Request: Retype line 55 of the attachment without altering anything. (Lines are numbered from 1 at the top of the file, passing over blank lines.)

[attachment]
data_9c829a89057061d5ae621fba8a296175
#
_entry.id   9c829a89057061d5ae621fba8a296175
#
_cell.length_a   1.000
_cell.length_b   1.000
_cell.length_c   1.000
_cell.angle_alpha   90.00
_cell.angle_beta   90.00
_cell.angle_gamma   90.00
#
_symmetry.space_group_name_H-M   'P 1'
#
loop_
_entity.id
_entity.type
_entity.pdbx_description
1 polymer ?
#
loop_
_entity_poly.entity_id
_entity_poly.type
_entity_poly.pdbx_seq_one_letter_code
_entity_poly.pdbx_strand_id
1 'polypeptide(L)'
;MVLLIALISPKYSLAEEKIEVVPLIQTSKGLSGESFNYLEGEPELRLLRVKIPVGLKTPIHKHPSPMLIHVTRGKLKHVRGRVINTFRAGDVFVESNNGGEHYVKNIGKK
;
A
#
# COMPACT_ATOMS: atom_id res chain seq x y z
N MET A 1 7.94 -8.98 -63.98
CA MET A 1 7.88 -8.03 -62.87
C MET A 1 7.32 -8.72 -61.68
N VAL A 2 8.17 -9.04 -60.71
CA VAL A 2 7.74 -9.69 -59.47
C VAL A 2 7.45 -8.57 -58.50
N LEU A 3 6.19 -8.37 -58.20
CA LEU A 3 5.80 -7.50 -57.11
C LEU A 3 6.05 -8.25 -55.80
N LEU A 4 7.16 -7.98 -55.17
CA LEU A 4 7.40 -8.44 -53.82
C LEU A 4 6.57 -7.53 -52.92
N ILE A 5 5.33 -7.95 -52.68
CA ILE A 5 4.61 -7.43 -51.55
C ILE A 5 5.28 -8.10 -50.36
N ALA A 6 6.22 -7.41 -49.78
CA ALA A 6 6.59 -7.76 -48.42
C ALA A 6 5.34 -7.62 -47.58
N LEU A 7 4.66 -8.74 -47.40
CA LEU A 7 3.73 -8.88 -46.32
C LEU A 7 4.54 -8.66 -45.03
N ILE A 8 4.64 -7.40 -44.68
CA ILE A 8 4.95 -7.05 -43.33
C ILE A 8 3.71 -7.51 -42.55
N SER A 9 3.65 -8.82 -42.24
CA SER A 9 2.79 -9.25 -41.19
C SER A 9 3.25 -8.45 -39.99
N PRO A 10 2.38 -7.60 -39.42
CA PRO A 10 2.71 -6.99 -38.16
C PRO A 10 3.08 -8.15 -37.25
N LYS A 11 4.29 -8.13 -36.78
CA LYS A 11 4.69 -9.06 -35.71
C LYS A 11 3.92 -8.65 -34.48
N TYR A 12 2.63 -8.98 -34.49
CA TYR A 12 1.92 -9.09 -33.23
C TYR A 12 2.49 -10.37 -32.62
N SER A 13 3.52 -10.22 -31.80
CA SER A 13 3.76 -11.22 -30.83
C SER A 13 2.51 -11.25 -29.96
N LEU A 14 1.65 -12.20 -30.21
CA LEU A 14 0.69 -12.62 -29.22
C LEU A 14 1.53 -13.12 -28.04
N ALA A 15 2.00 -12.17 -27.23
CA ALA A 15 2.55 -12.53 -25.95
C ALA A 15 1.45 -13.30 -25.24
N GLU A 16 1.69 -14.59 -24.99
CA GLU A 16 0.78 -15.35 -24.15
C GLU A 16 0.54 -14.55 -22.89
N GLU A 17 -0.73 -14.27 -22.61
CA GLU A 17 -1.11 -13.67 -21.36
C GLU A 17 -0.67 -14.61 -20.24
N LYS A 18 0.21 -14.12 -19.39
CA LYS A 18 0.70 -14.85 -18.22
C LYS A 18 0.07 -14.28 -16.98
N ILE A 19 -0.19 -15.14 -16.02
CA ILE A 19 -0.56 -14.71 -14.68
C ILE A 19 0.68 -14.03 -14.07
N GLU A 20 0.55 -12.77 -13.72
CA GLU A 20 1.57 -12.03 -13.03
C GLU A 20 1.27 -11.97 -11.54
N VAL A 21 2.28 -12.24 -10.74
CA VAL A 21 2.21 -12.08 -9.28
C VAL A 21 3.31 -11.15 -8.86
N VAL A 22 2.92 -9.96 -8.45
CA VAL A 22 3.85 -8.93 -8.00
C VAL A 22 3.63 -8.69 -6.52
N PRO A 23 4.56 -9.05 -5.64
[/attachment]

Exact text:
N SER A 9 3.65 -8.82 -42.24